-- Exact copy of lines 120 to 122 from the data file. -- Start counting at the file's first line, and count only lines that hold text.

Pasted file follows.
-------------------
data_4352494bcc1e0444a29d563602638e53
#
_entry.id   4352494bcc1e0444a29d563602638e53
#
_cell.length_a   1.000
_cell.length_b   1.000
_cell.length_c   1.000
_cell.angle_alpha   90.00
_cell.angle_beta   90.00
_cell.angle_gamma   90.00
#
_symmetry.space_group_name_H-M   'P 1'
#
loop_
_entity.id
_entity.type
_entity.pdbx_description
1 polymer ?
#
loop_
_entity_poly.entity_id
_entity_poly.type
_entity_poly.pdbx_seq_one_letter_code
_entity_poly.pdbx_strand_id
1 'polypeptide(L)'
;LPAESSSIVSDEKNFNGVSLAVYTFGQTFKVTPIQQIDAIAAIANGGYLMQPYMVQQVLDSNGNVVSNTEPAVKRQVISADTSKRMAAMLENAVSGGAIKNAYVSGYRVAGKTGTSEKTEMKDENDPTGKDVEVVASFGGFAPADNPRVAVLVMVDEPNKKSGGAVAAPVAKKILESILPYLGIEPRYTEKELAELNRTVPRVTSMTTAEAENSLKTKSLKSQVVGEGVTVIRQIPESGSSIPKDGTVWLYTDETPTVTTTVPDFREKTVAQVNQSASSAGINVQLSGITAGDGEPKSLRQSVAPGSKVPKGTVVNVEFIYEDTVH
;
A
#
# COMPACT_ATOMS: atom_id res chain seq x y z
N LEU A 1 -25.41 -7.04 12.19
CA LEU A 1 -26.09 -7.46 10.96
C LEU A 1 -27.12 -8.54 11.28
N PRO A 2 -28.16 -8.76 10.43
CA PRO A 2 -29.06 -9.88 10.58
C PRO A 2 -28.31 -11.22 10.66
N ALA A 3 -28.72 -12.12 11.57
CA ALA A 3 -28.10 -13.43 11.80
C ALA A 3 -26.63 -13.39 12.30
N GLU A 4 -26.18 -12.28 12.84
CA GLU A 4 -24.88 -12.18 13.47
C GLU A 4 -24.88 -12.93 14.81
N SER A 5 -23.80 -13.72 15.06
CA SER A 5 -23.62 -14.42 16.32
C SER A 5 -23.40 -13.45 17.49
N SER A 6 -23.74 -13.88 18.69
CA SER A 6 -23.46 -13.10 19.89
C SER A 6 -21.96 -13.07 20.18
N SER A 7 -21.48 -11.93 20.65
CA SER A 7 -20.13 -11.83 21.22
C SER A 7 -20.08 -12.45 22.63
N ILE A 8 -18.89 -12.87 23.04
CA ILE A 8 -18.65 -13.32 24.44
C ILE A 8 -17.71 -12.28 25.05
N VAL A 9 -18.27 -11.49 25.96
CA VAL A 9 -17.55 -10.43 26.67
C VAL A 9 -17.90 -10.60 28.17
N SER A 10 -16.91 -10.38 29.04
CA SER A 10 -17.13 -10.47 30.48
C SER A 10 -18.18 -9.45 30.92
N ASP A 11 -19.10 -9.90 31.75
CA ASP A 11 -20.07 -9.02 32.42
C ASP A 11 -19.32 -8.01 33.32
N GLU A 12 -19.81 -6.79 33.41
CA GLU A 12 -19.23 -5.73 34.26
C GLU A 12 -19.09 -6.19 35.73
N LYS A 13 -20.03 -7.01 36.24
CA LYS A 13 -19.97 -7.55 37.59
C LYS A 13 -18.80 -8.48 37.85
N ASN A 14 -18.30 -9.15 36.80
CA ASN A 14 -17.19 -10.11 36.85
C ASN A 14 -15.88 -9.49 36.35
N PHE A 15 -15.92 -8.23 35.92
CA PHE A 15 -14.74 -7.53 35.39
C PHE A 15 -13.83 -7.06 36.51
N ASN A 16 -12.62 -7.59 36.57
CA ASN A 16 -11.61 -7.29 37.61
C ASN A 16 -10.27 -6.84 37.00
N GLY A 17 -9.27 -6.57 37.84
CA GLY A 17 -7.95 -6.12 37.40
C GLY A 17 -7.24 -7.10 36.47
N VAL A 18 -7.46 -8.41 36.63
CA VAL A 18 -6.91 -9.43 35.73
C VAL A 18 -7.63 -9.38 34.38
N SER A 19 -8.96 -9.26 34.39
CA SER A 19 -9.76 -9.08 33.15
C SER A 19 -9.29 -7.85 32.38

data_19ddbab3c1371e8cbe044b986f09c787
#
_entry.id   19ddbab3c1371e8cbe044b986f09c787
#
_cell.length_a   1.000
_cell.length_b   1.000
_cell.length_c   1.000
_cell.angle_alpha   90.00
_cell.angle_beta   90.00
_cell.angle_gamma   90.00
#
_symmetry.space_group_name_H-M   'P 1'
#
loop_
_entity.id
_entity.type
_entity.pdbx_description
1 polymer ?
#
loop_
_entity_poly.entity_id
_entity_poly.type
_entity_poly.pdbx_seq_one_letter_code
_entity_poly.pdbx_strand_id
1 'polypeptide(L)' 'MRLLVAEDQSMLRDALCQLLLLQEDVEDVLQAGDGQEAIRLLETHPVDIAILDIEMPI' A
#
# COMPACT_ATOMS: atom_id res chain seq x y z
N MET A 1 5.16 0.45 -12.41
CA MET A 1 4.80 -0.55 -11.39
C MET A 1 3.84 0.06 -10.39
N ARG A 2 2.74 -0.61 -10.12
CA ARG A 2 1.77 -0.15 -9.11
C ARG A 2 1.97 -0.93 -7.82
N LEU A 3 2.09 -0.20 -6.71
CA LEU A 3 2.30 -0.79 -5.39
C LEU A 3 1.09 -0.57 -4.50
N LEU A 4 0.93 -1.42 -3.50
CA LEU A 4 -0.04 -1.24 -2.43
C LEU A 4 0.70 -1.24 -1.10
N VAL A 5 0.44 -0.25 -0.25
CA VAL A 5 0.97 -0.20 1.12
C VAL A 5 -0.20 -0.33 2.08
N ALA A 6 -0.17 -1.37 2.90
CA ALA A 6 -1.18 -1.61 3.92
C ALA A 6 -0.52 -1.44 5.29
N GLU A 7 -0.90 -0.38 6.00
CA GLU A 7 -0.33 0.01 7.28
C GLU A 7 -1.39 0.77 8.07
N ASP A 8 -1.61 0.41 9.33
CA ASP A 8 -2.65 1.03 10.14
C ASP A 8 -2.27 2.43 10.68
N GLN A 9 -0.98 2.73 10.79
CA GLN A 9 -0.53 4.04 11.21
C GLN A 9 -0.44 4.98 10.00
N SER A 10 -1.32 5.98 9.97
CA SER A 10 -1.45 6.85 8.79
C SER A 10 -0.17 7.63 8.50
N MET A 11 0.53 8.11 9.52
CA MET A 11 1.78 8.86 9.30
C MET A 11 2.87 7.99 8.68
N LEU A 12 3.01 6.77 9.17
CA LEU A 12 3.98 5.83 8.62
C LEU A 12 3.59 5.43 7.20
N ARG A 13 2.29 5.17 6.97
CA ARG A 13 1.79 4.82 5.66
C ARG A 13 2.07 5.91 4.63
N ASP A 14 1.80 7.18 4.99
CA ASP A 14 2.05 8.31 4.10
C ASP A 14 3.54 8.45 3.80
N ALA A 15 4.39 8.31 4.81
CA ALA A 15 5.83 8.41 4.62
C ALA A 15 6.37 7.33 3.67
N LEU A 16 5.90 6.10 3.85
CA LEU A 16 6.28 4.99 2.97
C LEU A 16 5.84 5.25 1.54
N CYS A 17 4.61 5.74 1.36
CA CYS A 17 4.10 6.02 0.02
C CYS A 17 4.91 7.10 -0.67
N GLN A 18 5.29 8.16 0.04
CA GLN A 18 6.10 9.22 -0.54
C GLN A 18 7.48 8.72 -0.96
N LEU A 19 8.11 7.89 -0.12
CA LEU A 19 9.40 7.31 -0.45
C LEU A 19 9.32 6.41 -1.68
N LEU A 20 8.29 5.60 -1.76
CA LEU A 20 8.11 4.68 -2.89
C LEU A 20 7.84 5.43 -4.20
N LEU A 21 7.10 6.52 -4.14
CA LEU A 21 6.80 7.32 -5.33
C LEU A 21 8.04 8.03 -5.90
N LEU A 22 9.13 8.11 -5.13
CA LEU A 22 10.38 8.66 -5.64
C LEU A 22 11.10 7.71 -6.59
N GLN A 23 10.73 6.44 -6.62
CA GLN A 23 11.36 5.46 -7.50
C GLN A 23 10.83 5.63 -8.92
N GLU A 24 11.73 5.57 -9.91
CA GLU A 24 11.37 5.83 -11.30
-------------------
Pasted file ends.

C ARG A 2 1.97 -0.93 -7.82
N LEU A 3 2.09 -0.20 -6.71
CA LEU A 3 2.30 -0.79 -5.39